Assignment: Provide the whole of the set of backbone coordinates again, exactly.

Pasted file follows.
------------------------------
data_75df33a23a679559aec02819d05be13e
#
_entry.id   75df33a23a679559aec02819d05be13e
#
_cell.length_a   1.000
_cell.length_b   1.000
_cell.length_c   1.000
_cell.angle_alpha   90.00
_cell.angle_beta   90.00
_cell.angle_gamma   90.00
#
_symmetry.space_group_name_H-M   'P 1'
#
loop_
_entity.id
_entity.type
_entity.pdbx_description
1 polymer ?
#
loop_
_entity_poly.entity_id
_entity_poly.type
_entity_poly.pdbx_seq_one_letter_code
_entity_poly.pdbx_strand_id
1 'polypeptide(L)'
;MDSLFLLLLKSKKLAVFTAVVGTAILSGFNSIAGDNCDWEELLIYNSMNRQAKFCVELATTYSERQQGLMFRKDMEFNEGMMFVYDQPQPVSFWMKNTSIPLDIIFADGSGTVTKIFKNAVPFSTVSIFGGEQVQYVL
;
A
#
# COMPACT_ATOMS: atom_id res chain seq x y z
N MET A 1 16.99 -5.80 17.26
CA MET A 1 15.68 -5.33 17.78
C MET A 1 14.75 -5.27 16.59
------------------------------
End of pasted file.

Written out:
data_75df33a23a679559aec02819d05be13e
#
_entry.id   75df33a23a679559aec02819d05be13e
#
_cell.length_a   1.000
_cell.length_b   1.000
_cell.length_c   1.000
_cell.angle_alpha   90.00
_cell.angle_beta   90.00
_cell.angle_gamma   90.00
#
_symmetry.space_group_name_H-M   'P 1'
#
loop_
_entity.id
_entity.type
_entity.pdbx_description
1 polymer ?
#
loop_
_entity_poly.entity_id
_entity_poly.type
_entity_poly.pdbx_seq_one_letter_code
_entity_poly.pdbx_strand_id
1 'polypeptide(L)'
;MDSLFLLLLKSKKLAVFTAVVGTAILSGFNSIAGDNCDWEELLIYNSMNRQAKFCVELATTYSERQQGLMFRKDMEFNEGMMFVYDQPQPVSFWMKNTSIPLDIIFADGSGTVTKIFKNAVPFSTVSIFGGEQVQYVL
;
A
#
# COMPACT_ATOMS: atom_id res chain seq x y z
N MET A 1 16.99 -5.80 17.26
CA MET A 1 15.68 -5.33 17.78
C MET A 1 14.75 -5.27 16.59